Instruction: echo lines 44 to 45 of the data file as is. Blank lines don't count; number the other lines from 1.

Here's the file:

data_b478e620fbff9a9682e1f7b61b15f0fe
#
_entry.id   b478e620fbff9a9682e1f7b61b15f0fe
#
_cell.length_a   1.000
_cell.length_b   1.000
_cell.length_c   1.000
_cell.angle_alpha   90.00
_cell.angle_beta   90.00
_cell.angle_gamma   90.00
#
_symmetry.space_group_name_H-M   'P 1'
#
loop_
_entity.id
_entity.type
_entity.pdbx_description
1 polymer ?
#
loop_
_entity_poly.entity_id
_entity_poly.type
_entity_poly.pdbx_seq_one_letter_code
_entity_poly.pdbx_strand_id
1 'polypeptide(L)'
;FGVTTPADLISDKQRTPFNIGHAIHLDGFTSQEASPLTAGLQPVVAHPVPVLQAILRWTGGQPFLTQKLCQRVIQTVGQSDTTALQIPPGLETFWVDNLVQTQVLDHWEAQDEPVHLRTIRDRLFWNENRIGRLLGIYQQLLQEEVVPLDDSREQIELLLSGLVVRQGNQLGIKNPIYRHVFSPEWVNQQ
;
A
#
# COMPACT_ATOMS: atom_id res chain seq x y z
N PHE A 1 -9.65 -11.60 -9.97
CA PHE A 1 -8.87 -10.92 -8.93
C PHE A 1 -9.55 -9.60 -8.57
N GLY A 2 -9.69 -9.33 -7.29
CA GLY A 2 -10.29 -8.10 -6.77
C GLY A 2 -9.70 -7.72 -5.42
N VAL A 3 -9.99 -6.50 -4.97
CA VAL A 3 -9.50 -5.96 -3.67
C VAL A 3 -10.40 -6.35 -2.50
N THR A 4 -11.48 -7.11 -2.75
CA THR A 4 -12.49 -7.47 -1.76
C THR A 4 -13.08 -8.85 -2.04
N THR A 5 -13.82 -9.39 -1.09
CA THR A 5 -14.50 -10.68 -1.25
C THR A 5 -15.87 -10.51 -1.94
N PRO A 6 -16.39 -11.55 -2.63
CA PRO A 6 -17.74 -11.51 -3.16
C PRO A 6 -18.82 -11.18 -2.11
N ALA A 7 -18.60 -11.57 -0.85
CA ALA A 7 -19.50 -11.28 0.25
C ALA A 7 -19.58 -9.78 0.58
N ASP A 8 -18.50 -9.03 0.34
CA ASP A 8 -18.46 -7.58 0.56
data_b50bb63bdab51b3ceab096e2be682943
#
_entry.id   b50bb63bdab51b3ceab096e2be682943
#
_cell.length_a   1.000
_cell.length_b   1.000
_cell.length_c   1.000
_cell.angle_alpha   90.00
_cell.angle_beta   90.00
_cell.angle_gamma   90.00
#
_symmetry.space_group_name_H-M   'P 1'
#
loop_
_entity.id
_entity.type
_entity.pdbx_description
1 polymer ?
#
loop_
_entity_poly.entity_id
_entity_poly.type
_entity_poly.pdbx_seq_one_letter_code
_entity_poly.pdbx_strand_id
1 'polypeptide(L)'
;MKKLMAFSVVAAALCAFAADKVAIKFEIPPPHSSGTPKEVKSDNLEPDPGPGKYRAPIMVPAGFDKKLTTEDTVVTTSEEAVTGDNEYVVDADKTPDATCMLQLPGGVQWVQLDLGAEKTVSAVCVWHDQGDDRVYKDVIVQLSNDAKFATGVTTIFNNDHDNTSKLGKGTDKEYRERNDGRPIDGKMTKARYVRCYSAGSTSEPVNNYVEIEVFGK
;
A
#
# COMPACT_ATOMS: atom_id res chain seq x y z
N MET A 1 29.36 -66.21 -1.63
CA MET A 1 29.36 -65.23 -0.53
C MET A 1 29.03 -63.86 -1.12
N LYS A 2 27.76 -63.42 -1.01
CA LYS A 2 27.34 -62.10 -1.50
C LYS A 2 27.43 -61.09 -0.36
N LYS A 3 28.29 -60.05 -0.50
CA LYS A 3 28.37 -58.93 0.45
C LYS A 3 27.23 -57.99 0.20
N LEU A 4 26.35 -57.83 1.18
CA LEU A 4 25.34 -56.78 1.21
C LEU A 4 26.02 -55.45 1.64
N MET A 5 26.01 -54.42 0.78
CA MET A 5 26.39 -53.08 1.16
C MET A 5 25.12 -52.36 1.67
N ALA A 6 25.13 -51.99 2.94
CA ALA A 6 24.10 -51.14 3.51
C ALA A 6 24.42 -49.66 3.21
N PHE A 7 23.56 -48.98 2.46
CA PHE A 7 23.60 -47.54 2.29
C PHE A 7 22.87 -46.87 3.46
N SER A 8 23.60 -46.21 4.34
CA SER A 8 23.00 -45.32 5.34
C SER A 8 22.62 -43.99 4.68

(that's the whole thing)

CA THR A 5 -14.50 -10.68 -1.25
C THR A 5 -15.87 -10.51 -1.94